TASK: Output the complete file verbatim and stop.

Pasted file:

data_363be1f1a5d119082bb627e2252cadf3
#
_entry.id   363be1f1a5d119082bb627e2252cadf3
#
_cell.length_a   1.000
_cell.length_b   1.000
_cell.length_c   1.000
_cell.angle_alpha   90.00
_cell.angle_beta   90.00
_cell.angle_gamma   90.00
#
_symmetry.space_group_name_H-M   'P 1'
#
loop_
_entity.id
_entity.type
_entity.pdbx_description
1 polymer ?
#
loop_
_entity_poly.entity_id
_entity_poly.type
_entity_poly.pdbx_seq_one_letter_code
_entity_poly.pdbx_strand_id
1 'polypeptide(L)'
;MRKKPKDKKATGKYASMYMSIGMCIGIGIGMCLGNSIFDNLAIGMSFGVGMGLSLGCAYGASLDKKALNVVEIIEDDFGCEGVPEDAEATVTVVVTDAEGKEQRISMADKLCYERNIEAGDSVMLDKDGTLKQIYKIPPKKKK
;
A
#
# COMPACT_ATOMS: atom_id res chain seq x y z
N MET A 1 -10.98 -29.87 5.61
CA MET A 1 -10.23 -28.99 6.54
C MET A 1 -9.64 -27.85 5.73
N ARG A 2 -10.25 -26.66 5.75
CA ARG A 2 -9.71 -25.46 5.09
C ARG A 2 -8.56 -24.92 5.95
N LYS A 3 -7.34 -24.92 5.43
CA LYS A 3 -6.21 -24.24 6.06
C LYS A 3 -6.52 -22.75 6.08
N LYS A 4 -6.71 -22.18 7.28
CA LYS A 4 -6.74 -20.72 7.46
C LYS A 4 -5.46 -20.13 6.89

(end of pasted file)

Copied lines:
data_363be1f1a5d119082bb627e2252cadf3
#
_entry.id   363be1f1a5d119082bb627e2252cadf3
#
_cell.length_a   1.000
_cell.length_b   1.000
_cell.length_c   1.000
_cell.angle_alpha   90.00
_cell.angle_beta   90.00
_cell.angle_gamma   90.00
#
_symmetry.space_group_name_H-M   'P 1'
#
loop_
_entity.id
_entity.type
_entity.pdbx_description
1 polymer ?
#
loop_
_entity_poly.entity_id
_entity_poly.type
_entity_poly.pdbx_seq_one_letter_code
_entity_poly.pdbx_strand_id
1 'polypeptide(L)'
;MRKKPKDKKATGKYASMYMSIGMCIGIGIGMCLGNSIFDNLAIGMSFGVGMGLSLGCAYGASLDKKALNVVEIIEDDFGCEGVPEDAEATVTVVVTDAEGKEQRISMADKLCYERNIEAGDSVMLDKDGTLKQIYKIPPKKKK
;
A
#
# COMPACT_ATOMS: atom_id res chain seq x y z
N MET A 1 -10.98 -29.87 5.61
CA MET A 1 -10.23 -28.99 6.54
C MET A 1 -9.64 -27.85 5.73
N ARG A 2 -10.25 -26.66 5.75
CA ARG A 2 -9.71 -25.46 5.09
C ARG A 2 -8.56 -24.92 5.95
N LYS A 3 -7.34 -24.92 5.43
CA LYS A 3 -6.21 -24.24 6.06
C LYS A 3 -6.52 -22.75 6.08
N LYS A 4 -6.71 -22.18 7.28
CA LYS A 4 -6.74 -20.72 7.46
C LYS A 4 -5.46 -20.13 6.89